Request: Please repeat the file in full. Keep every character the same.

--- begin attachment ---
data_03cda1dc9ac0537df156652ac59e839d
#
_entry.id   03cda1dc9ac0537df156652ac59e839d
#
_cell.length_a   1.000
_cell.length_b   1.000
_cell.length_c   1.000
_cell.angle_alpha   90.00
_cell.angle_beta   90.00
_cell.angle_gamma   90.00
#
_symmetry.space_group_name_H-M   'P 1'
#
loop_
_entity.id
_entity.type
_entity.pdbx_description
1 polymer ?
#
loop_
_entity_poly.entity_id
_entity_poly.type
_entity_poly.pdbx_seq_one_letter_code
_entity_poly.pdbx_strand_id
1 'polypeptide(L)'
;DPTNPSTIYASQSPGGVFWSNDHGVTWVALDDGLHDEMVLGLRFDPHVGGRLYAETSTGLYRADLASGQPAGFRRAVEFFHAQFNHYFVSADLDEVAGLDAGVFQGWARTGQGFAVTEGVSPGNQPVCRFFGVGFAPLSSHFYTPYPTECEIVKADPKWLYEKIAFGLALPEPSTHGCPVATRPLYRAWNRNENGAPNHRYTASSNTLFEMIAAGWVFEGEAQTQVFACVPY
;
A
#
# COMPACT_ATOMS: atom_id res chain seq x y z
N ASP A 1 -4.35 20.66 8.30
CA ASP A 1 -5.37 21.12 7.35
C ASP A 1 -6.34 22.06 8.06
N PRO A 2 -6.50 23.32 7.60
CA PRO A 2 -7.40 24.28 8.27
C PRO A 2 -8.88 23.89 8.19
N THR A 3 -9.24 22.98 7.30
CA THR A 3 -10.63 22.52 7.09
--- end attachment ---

data_03cda1dc9ac0537df156652ac59e839d
#
_entry.id   03cda1dc9ac0537df156652ac59e839d
#
_cell.length_a   1.000
_cell.length_b   1.000
_cell.length_c   1.000
_cell.angle_alpha   90.00
_cell.angle_beta   90.00
_cell.angle_gamma   90.00
#
_symmetry.space_group_name_H-M   'P 1'
#
loop_
_entity.id
_entity.type
_entity.pdbx_description
1 polymer ?
#
loop_
_entity_poly.entity_id
_entity_poly.type
_entity_poly.pdbx_seq_one_letter_code
_entity_poly.pdbx_strand_id
1 'polypeptide(L)'
;DPTNPSTIYASQSPGGVFWSNDHGVTWVALDDGLHDEMVLGLRFDPHVGGRLYAETSTGLYRADLASGQPAGFRRAVEFFHAQFNHYFVSADLDEVAGLDAGVFQGWARTGQGFAVTEGVSPGNQPVCRFFGVGFAPLSSHFYTPYPTECEIVKADPKWLYEKIAFGLALPEPSTHGCPVATRPLYRAWNRNENGAPNHRYTASSNTLFEMIAAGWVFEGEAQTQVFACVPY
;
A
#
# COMPACT_ATOMS: atom_id res chain seq x y z
N ASP A 1 -4.35 20.66 8.30
CA ASP A 1 -5.37 21.12 7.35
C ASP A 1 -6.34 22.06 8.06
N PRO A 2 -6.50 23.32 7.60
CA PRO A 2 -7.40 24.28 8.27
C PRO A 2 -8.88 23.89 8.19
N THR A 3 -9.24 22.98 7.30
CA THR A 3 -10.63 22.52 7.09